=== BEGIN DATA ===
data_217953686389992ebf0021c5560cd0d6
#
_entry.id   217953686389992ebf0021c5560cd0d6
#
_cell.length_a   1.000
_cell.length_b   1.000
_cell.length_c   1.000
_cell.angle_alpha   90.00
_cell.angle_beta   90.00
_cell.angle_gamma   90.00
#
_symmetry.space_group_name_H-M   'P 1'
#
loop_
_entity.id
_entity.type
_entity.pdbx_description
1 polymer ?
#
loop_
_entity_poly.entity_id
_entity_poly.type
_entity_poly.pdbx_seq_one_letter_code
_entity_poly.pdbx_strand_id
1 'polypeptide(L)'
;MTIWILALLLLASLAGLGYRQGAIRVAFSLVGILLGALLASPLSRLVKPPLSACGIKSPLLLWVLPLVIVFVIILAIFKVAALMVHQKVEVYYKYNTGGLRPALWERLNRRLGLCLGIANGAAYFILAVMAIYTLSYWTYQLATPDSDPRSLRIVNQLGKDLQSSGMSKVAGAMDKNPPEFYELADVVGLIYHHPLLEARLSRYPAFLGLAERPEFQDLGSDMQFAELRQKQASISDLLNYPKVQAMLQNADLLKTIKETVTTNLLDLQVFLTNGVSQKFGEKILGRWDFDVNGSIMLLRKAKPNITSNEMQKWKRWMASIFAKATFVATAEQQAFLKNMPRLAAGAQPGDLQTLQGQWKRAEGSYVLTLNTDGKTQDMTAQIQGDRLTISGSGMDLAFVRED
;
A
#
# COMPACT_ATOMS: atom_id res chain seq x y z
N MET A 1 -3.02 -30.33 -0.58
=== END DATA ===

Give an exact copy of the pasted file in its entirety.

data_217953686389992ebf0021c5560cd0d6
#
_entry.id   217953686389992ebf0021c5560cd0d6
#
_cell.length_a   1.000
_cell.length_b   1.000
_cell.length_c   1.000
_cell.angle_alpha   90.00
_cell.angle_beta   90.00
_cell.angle_gamma   90.00
#
_symmetry.space_group_name_H-M   'P 1'
#
loop_
_entity.id
_entity.type
_entity.pdbx_description
1 polymer ?
#
loop_
_entity_poly.entity_id
_entity_poly.type
_entity_poly.pdbx_seq_one_letter_code
_entity_poly.pdbx_strand_id
1 'polypeptide(L)'
;MTIWILALLLLASLAGLGYRQGAIRVAFSLVGILLGALLASPLSRLVKPPLSACGIKSPLLLWVLPLVIVFVIILAIFKVAALMVHQKVEVYYKYNTGGLRPALWERLNRRLGLCLGIANGAAYFILAVMAIYTLSYWTYQLATPDSDPRSLRIVNQLGKDLQSSGMSKVAGAMDKNPPEFYELADVVGLIYHHPLLEARLSRYPAFLGLAERPEFQDLGSDMQFAELRQKQASISDLLNYPKVQAMLQNADLLKTIKETVTTNLLDLQVFLTNGVSQKFGEKILGRWDFDVNGSIMLLRKAKPNITSNEMQKWKRWMASIFAKATFVATAEQQAFLKNMPRLAAGAQPGDLQTLQGQWKRAEGSYVLTLNTDGKTQDMTAQIQGDRLTISGSGMDLAFVRED
;
A
#
# COMPACT_ATOMS: atom_id res chain seq x y z
N MET A 1 -3.02 -30.33 -0.58